While friction does help us "get a grip," in many cases it's more of a hindrance than a help! Whenever two things rub together, friction takes some of the energy of motion and converts it to heat. This not only slows down things, but means that some energy is literally going up in smoke, which is usually a waste. For centuries, engineers and designers have tried all sorts of tricks to reduce energy losses - due to friction - while moving objects. Unfortunately, on our earth, it's virtually impossible to eliminate "the big rub" - since the air is there, there is always something to rub against!
Two key ways that people have used to cut down on friction are: (1) to reduce the surface area between the things that are doing the rubbing, or (2) to use some type of lubricant to make the surfaces more slippery. The easiest way to reduce surface area is to make things smoother. Every lump and bump on the surface of an object adds tremendously to the overall surface area; this in turn increases the friction. By sanding a surface smooth, many of the extra points of contact are eliminated. When a lubricant such as water, grease, or oil are added, the same objective is being accomplished. The lubricant literally "fills in" the tiny holes of a surface, which allow them to slip past each other.
A good place to explore friction is the animal kingdom. How have humans "borrowed" adaptations from animals when it comes to friction? How does a squid compare with a rocket? Do boats and sharks have anything in common? How does the bottom of a snake compare with the bottom of a sneaker? Remember, the animal kingdom was dealing with friction long before there was technology!
You and your students can find out more about friction in the investigate the facts section.
Here are some suggestions to enhance the experience of Dirtmeister's Science Reporters for your students:
- Have the class make a list of all the different places where they encounter friction in and around their classroom environment.
- Have students describe how they might be able to decrease the amount of friction working against them when they ride their bikes, use roller skates, or use a skateboard.
- For younger students - those in grades K-3 - have them make friction boards by gluing different materials on pieces of wood and rubbing a wooden block against them. Try sandpaper, aluminum foil, felt, waxpaper, etc.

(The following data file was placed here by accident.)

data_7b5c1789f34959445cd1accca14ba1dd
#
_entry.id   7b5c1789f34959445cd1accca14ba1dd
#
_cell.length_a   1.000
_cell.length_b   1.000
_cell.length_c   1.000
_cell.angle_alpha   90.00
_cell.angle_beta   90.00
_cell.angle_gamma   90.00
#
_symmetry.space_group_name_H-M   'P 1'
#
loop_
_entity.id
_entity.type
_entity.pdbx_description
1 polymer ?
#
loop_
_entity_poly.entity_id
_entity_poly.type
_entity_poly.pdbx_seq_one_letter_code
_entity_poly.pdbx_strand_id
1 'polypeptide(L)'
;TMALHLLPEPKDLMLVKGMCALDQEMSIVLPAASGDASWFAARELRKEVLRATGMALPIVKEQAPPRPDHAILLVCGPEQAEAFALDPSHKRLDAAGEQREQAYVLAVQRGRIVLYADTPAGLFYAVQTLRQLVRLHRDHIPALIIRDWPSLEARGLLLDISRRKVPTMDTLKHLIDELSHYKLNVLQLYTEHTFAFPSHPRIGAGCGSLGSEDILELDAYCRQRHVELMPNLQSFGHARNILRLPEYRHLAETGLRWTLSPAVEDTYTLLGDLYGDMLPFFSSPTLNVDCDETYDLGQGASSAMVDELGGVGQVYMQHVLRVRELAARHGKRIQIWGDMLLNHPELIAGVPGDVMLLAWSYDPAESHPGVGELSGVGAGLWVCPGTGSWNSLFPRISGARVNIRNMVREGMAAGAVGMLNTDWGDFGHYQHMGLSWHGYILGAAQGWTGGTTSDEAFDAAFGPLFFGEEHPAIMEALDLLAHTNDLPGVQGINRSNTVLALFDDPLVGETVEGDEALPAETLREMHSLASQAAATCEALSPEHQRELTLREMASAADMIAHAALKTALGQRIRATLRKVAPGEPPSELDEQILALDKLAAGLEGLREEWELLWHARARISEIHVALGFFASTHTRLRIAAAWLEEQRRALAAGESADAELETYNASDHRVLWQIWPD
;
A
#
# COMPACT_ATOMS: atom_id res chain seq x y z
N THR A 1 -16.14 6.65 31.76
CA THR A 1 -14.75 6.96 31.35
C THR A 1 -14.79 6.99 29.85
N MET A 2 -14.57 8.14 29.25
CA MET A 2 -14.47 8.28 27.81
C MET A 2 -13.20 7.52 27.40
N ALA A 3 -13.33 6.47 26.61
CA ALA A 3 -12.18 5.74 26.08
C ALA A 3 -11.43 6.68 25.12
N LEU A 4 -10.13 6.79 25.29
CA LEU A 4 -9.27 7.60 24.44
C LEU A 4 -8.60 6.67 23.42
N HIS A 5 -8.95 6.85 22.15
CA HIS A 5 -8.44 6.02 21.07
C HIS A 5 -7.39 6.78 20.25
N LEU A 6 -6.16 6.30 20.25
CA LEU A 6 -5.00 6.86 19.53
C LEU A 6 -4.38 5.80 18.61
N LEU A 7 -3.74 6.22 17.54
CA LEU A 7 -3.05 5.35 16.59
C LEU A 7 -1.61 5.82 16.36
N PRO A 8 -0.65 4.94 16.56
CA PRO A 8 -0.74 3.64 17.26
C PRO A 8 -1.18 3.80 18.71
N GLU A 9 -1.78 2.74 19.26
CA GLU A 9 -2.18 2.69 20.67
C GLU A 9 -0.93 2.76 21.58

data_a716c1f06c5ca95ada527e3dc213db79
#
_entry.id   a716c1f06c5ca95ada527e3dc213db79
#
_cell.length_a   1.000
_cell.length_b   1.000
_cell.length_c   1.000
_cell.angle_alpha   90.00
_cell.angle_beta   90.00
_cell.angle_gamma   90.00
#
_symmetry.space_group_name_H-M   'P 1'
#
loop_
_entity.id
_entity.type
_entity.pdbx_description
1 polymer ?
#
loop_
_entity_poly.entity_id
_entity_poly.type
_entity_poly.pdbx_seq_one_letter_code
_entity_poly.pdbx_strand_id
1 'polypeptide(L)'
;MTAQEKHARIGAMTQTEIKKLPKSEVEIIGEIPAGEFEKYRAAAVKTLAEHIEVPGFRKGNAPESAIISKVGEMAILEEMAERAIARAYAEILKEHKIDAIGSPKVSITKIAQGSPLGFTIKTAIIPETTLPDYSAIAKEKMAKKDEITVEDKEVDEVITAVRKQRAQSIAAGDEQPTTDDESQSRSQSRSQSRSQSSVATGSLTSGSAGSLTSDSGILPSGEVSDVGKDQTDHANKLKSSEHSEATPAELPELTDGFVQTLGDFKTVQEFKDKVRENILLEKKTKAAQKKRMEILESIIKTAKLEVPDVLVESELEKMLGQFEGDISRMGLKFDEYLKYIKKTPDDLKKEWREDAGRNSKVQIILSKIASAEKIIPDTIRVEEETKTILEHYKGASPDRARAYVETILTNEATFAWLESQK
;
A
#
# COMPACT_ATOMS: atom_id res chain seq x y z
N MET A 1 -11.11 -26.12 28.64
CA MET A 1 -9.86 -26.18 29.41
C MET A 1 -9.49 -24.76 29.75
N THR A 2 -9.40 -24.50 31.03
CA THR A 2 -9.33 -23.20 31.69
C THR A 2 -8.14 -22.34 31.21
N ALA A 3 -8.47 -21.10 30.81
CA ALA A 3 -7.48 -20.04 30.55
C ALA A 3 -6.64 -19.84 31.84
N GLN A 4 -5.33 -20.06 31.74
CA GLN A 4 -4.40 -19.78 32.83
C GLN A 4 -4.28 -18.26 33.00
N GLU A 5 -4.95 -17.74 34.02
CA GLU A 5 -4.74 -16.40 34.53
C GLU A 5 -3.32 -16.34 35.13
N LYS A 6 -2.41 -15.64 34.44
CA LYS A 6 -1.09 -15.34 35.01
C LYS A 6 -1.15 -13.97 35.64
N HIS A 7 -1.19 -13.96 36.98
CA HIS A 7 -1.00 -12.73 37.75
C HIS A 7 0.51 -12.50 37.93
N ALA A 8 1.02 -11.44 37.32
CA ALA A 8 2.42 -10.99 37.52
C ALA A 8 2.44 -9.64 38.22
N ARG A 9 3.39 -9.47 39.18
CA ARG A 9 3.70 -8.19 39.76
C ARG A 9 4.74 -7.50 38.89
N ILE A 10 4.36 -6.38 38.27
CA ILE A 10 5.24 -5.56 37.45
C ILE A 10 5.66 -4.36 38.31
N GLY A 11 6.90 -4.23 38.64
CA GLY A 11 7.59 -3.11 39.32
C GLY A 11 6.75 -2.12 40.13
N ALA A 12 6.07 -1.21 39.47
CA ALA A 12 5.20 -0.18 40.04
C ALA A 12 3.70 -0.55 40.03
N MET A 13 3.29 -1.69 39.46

- Have an invention convention where students create their own "Friction-Free" vehicle. These can either be real or fictitious.
- Talk with your school librarian or media specialist about researching friction in the library, including books and multimedia resources. (See "Resources" section below.)
- Have the class use the computer to search the Web for supplementary articles on friction.
- Provide space on a classroom bulletin board for the Dirtmeister's Science Observer.
- Using computer software such as ClarisWorksTM or Microsoft WorksTM, have students create and maintain electronic science journals. Encourage students to illustrate their work by using the software's drawing or painting features. This is an excellent way of keeping notes and storing reports for future use.
The following Scholastic supplemental materials can be used in conjunction with Dirtmeister's Science Reporters:
- Big Books: Science (Grades K–4). This book series covers a variety of topics, from bugs to wind. They are brightly illustrated and great for the classroom library.
- Be a Scientist skills books (Grades 3–6). This series includes featured scientists, hands-on activities, and an emphasis on practical process skills. The series consists of three sets of three books each for grades 3–4, 4–5, and 5–6.
- Super Science (Grades 3–6). Super Science covers science news and classroom-tested experiments for extending the learning experience of science concepts and integrates science with reading, math, language arts, and social studies objectives already in the classroom curriculum.
- Quick and Easy Learning Centers: Science, by Lynne Kepler (Grades 1–3). This Professional Resource book focuses on the use of everyday materials to promote independent, hands-on learning. Information on how-tos, management, experiments, and reproducibles are included in this helpful book.
Complete descriptions of these resources and more can be found in Scholastic's Supplemental Materials Catalog. You can also call Scholastic directly at 1-800-724-6527.
Related Web Sites
General Science Sites